"Mark my face, know me again - join hands" - T.S. Eliot, "The Queen of Drum"
New Orleans Jazz & Heritage Festival headliner Janelle Monáe described her friend and collaborator Prince during an emotional set that included "Let's Go Crazy" and "Take Me With U" with: "He was free. He was fearless. He was music. He was rock and roll. He was on beat."
Jazz Fest's sprawling fairgrounds were full of musicians memorializing their mentors through music, and that will continue throughout the fest. Drummer Smokey Johnson invented the beat called Ratty Number 9. Its driving force powers the second lines that have sent so many others on the traditional New Orleans second line from funeral home to tomb, with stops at the dearly departed's favorite locations (particularly bars) in-between. Drummer Shannon Powell gave his friend and mentor Smokey a dance-worthy sendoff with a set that included a song by Smokey and arranger Wardell Quezergue (known as The Creole Beethoven): "It Ain't My Fault" - a second line standard.
These legacies are part of the reason music fans are drawn to the festival every year. There's a row of painted tributes to Jazz Fest's dear departed from photographers to chefs to crew to musicians to journalists to festival co-founder Joyce Wein, wife of George Wein. This year, New Orleans music legend Allen Toussaint will join that number.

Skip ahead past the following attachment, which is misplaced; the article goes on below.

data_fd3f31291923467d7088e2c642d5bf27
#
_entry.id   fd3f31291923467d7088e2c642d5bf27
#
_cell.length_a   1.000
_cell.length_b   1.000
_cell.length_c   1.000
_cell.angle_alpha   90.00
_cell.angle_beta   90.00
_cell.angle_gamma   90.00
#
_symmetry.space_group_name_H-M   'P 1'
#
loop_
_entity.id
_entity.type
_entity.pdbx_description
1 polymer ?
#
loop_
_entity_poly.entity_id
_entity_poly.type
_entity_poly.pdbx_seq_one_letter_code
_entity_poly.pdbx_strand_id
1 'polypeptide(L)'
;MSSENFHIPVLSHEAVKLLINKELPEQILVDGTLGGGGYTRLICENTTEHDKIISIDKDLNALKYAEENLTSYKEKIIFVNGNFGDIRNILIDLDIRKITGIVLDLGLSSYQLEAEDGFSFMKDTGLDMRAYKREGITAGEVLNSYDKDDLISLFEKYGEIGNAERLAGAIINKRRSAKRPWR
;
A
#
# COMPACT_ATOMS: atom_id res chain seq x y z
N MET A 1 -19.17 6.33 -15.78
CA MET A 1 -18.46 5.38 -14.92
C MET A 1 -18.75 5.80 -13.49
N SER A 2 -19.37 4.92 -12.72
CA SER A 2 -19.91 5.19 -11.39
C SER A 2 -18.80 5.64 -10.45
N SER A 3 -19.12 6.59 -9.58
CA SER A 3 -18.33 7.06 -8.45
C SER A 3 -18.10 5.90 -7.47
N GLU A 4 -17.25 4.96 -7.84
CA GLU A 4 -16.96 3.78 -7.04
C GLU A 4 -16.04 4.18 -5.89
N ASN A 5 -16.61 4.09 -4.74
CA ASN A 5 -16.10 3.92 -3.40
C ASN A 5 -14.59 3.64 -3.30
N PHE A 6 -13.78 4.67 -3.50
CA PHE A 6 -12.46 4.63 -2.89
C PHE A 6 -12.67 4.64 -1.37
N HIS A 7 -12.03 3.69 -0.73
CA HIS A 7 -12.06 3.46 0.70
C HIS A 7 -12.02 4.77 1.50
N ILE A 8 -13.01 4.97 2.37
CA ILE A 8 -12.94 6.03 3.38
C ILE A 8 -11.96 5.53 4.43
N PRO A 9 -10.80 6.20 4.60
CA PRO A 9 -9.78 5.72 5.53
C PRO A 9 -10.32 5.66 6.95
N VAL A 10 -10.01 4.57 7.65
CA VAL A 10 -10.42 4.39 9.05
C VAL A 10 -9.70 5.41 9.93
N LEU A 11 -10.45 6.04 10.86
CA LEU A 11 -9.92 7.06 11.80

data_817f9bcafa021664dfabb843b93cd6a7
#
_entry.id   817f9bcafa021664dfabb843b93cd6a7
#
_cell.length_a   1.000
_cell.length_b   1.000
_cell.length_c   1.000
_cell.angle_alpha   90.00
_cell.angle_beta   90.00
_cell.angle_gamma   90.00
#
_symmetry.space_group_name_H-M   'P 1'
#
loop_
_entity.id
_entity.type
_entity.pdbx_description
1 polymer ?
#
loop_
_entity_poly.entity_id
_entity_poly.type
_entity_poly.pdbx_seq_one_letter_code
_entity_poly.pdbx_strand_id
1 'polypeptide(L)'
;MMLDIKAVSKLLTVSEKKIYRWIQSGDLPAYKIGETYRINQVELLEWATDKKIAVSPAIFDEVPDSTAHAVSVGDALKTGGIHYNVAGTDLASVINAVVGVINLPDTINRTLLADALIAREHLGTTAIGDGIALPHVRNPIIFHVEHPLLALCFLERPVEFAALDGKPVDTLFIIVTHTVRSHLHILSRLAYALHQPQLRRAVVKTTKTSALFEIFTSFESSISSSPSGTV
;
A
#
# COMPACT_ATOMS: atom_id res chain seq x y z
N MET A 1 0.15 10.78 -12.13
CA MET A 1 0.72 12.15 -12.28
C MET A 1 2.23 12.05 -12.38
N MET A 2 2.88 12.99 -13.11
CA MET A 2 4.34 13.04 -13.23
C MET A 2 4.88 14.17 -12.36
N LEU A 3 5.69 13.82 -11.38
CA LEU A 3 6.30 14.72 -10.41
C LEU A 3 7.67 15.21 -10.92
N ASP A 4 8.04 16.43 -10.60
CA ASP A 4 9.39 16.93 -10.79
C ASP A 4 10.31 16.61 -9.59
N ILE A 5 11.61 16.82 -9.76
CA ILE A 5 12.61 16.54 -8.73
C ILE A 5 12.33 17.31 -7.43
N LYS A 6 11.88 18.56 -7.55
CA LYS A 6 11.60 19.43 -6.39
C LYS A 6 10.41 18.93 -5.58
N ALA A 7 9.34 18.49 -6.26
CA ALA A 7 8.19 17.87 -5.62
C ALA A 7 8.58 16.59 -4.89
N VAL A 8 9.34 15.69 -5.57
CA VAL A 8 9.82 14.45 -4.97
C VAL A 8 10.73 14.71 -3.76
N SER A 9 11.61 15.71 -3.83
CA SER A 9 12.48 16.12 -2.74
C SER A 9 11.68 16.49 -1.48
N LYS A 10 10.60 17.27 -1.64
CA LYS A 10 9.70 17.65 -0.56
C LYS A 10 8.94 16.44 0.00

Next weekend, Allen will be memorialized by his band and special guests including New Orleans natives Jon Batiste and Dr. John. Blues legend B.B. King will be remembered in music that same day. The music community is threaded through with so much loss this year. While the world reels at the news of Prince's death, he was so brilliant and so young, New Orleans is grieving the death of two pillars of its
own musical temple, Allen Toussaint and Smokey Johnson.
Our city's traditional funeral second line march starts with a dirge and grows into a dance, to help spirits pass on with joy. You hear it at Jazz Fest with Social Aid & Pleasure Clubs marching, brass bands playing, at the Heritage Stage, the Blues Tent, Jazz tents, Congo Square. Everywhere. At a second line's highest point, you can almost feel the spirits join the dance.
As Gospel Tent emcee Herman Charles said today: "Brother Prince has gone on home. He never wanted to see nobody in any pain. He only wanted to see us dancing in the purple rain."